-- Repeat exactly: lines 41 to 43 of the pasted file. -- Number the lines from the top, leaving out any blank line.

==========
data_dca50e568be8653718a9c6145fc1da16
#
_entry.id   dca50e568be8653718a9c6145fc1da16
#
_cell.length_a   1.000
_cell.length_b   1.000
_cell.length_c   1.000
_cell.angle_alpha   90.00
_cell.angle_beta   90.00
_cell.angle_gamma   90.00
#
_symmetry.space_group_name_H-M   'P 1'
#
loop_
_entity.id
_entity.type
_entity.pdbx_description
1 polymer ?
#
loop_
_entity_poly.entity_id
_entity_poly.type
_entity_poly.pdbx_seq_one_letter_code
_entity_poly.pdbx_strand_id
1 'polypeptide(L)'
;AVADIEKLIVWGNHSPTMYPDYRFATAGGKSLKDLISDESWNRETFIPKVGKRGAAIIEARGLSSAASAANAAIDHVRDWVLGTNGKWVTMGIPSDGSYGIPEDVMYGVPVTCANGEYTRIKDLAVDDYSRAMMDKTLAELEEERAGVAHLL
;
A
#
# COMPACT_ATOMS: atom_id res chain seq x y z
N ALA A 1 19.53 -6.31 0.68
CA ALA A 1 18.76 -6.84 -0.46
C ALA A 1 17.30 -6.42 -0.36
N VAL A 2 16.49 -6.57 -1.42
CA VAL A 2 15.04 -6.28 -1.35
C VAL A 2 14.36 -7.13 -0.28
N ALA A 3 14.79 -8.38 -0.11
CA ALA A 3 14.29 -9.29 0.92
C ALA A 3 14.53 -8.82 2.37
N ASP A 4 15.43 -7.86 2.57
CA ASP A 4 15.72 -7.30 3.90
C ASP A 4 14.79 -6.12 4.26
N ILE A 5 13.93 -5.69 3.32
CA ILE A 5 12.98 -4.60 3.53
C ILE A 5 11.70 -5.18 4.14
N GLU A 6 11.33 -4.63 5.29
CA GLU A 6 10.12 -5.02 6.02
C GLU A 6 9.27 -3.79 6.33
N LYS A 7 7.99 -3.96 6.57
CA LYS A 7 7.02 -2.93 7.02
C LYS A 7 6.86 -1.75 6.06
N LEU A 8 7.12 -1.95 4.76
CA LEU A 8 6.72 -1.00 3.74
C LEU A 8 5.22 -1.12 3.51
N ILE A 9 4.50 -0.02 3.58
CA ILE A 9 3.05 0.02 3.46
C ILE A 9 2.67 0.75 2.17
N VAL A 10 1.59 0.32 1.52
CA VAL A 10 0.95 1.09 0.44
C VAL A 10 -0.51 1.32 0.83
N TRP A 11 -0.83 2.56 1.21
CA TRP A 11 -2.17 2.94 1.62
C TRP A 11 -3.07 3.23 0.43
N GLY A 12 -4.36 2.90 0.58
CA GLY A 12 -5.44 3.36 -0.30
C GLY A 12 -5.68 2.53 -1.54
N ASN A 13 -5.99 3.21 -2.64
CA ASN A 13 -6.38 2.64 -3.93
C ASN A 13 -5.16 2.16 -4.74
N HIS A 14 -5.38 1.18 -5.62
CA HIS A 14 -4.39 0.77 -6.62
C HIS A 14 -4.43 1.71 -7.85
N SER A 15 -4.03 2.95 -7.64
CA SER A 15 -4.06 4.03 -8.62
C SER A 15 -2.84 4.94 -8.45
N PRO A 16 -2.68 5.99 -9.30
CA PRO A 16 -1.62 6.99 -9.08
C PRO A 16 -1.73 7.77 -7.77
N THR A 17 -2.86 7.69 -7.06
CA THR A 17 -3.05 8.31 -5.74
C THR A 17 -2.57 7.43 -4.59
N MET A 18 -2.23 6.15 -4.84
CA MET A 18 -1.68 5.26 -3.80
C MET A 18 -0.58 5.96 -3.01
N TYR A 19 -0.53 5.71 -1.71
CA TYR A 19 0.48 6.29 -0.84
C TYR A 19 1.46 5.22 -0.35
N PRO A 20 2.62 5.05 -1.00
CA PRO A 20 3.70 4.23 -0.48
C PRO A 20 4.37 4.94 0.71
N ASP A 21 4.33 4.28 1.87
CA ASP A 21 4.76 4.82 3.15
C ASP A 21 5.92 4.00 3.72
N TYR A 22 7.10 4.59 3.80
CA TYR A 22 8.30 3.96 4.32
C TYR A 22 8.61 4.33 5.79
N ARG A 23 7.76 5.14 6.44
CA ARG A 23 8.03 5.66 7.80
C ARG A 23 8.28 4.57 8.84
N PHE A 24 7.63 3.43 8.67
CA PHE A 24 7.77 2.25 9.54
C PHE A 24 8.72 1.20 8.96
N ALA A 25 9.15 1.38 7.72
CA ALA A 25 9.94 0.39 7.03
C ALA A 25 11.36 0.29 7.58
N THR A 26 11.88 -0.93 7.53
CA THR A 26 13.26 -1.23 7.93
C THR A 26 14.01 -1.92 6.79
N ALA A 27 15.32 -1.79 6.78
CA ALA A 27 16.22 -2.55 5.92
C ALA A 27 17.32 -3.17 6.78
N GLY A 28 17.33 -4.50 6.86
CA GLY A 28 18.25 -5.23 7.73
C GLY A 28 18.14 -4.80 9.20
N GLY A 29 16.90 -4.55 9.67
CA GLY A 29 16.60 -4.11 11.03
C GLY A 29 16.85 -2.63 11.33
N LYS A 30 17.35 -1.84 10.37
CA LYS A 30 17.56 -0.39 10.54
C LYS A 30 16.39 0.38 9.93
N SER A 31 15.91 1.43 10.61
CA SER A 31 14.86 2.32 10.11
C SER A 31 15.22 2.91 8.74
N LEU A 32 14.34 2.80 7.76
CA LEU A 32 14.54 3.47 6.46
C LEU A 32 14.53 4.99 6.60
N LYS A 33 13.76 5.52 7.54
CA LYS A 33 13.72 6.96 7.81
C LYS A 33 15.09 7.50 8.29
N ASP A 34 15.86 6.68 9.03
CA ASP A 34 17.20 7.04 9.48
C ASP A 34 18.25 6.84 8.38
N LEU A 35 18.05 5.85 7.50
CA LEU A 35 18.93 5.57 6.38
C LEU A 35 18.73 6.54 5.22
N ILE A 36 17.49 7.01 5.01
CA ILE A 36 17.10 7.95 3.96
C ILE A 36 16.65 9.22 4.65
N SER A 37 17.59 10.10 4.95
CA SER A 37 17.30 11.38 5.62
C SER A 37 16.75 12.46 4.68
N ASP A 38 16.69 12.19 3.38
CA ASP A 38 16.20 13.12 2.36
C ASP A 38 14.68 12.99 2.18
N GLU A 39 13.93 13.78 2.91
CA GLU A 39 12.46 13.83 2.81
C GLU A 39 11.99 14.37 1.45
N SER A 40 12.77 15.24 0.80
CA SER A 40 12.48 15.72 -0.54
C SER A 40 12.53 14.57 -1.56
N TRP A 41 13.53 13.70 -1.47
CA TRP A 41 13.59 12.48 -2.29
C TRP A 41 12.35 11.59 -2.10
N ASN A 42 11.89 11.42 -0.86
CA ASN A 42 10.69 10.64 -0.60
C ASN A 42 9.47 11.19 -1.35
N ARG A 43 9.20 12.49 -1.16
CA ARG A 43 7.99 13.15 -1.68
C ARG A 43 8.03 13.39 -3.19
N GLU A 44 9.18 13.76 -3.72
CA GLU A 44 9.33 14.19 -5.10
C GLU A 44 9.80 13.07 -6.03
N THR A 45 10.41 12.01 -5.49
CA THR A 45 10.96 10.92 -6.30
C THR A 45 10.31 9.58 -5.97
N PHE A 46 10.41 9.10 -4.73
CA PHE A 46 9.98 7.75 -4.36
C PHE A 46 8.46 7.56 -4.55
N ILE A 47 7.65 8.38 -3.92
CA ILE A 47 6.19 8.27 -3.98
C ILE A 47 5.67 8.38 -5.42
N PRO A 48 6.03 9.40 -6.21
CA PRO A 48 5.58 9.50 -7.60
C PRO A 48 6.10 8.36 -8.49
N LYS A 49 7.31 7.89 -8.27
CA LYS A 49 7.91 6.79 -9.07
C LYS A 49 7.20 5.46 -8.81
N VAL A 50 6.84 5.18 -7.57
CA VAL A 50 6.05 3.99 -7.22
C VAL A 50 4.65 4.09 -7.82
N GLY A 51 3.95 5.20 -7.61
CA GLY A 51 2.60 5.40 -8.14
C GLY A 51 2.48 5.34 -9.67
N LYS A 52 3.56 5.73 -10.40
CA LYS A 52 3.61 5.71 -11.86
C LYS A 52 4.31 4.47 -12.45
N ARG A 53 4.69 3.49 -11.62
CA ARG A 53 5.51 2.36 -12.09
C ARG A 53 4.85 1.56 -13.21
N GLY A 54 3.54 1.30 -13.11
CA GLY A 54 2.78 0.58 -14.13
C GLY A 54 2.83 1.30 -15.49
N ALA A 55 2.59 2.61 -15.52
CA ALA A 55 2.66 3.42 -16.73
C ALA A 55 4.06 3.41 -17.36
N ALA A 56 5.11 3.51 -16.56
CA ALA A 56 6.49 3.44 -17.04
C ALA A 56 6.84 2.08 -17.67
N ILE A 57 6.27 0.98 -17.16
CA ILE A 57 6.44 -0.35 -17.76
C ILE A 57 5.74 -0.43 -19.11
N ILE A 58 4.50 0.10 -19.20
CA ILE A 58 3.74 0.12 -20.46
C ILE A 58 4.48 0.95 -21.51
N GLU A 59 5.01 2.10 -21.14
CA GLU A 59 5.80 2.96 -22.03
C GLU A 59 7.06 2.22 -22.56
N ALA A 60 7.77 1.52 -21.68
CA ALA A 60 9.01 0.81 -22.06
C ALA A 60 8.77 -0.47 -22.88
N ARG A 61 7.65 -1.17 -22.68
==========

CA ASP A 4 15.72 -7.30 3.90
C ASP A 4 14.79 -6.12 4.26
N ILE A 5 13.93 -5.69 3.32